Eucalyptus | Symphyomyrtus | Adnataria | Apicales | Siderophloiae | Subglaucae
Usually a small tree to 10 m tall, occasionally taller to 15 m. Forming a lignotuber.
Ironbark to the small branches, dark grey to black; branchlets usually glaucous but this wax fades with age.
Juvenile growth (coppice or field seedlings to 50 cm): stem square to rounded in cross-section, glaucous; juvenile leaves petiolate, alternate, ovate to broadly lanceolate, 8–19 cm long, 3.5–8 cm wide, base tapering to petiole, glaucous.
Adult leaves alternate, petiole 1.7–3 (3.5) cm long; blade lanceolate, 8–15 (17.5) cm long, 1.4–3.4 cm wide, base tapering to petiole, concolorous, dull, blue-grey to glaucous, side-veins normally at an angle greater than 45° to midrib, densely reticulate, intramarginal vein parallel to and just within margin, oil glands intersectional.
Inflorescence terminal compound, peduncles 0.5–1.2 cm long, buds usually 7 per umbel, pedicels(0.2)0.4–0.6 cm long. Mature buds obovoid to ovoid, 0.6–0.8 cm long, 0.4–0.5 cm wide, glaucous, scar usually present (first operculum sheds very early in bud development), operculum conical to rounded to sometimes slightly beaked, stamens irregularly flexed, anthers cuboid, adnate, slits or pores separate, style long, stigma pin-head shaped, locules 4, the placentae each with 4 vertical ovule rows. Flowers white.
Fruit on pedicels 0.2–0.7 cm long, cup-shaped to hemispherical, 0.4–0.8 cm long, 0.5–0.8 cm wide, young fruit usually glaucous but this wax fades with age, disc level to descending, valves 4, tips near the rim or enclosed or sometimes slightly exserted.
Seeds brown, 1–1.8 mm long, flattened-ovoid, dorsal surface shallowly reticulate, hilum ventral.
Cultivated seedlings (measured at ca node 10): cotyledons oblong to reniform; stems square in cross-section; leaves always petiolate, opposite for 4–6 nodes then alternate, broadly lanceolate, 7.5–11 cm long, 3–7 cm wide, base tapering, margin entire, apex pointed, slightly discolorous, dull, grey-green.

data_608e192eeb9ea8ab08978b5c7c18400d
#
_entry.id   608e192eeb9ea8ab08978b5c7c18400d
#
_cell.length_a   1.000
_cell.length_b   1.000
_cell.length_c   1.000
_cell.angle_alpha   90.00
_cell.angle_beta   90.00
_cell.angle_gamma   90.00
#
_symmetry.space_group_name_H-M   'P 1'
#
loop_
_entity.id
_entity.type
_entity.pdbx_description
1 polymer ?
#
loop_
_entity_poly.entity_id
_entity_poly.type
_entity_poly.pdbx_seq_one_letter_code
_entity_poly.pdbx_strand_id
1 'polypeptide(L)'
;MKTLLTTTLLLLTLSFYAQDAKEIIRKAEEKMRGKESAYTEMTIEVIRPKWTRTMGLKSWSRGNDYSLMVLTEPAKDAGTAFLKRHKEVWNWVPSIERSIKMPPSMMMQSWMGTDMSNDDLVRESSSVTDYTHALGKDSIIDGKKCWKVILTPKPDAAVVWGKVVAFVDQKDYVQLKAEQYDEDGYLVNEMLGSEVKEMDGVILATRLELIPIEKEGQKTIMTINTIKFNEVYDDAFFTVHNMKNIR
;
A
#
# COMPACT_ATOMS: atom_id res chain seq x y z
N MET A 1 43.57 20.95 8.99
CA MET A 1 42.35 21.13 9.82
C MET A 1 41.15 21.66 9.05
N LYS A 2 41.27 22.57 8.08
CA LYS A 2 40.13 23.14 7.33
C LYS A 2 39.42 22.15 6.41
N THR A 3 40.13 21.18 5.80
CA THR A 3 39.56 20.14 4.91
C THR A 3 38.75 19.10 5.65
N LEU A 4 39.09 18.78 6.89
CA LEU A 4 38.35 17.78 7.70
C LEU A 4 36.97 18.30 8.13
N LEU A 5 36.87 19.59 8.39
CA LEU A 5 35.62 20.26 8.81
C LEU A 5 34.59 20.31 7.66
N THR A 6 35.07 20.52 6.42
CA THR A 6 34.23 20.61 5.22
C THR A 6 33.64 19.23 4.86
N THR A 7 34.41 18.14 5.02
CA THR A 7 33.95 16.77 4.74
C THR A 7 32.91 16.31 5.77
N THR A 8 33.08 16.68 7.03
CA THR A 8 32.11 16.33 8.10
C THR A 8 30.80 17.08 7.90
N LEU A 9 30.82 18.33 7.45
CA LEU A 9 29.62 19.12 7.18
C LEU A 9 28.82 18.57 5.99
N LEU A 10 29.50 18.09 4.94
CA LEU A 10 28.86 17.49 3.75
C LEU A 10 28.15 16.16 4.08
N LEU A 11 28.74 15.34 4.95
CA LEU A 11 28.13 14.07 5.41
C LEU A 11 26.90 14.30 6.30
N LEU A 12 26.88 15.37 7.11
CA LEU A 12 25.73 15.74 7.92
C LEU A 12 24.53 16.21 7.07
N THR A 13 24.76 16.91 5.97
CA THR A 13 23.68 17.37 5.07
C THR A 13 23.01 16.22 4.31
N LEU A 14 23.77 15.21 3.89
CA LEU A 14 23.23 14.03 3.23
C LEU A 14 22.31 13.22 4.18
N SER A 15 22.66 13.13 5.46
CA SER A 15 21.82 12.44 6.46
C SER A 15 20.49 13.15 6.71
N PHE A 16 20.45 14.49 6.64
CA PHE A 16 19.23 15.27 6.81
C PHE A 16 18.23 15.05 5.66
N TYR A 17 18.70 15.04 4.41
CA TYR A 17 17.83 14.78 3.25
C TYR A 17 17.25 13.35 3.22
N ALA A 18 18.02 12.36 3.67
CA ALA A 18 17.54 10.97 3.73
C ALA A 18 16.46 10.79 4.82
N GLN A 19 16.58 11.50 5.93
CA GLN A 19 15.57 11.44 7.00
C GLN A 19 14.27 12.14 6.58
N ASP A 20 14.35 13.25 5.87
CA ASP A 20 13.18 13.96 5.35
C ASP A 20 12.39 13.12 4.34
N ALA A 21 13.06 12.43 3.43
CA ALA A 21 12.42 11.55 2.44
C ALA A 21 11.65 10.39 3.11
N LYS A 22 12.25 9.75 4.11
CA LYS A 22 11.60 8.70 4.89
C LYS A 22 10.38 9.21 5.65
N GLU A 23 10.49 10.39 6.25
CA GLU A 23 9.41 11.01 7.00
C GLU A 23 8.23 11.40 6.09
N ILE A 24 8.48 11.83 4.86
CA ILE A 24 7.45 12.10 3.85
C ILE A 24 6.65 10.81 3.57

Flowering has been recorded in January, February, September and December.
A small ironbark tree restricted to a few scattered locations near the Atherton Tableland in North Queensland, the most common sites being around the Herberton – Irvinebank – Stannary Hills – Mareeba area, with a population further north in the Mt Windsor Tableland area and also the Mt Spurgeon area and others further south in the Ravenshoe area and also south of Mt Garnet. E. atrata is characterised by its glaucous adult leaves, its glaucous buds and its broad glaucous juveniles.
Within its sub-group E. atrata is very close to E. paedoglauca and may be conspecific with it. Both species have dull blue-grey to glaucous adult leaves, broad glaucous juveniles and obovoid buds with a blunt rounded operculum, where the operculum is often narrower than the hypanthium before it is fully developed. E. paedoglauca tends to be slightly less glaucous that E. atrata with non-glaucous buds and sometimes dull green adult leaves. (E. atrata is always glaucous in the buds.) In its area of occurrence it may also be confused with E. crebra, another species where the buds can sometimes have the operculum narrower than the hypanthium before full development. E. crebra differs by having non-glaucous buds and narrower juvenile leaves.
Other members of the sub-group with relatively broad glaucous juvenile leaves that may be confused with E. atrata are E. fibrosa subsp. nubila, E. farinosa, E. quadricostata, E. shirleyi, E. melanophloia, E. whitei and E. staigeriana. E. fibrosa subsp. nubila is distinguished by having buds with a long acute operculum (blunt to rounded in E. atrata), E. farinosa has orbicular juvenile leaves (broadly lanceolate to ovate in E. atrata), E. quadricostata has buds and fruit that are square in cross-section (round in E. atrata), E. shirleyi and E. melanophloia have sessile, opposite juvenile leaves in the mature crown, E. whitei and E. staigeriana have slightly narrower juveniles and buds that frequently have an acute operculum (usually blunt and rounded in E. atrata). All other members of this sub-group either have juveniles that are much narrower than E. atrata or their juveniles are green and not glaucous.
No other ironbark should be confused with E. atrata.
MORE ABOUT IRONBARKS
Eucalyptus atrata: Latin atratus , clothed in black, referring to the dark bark.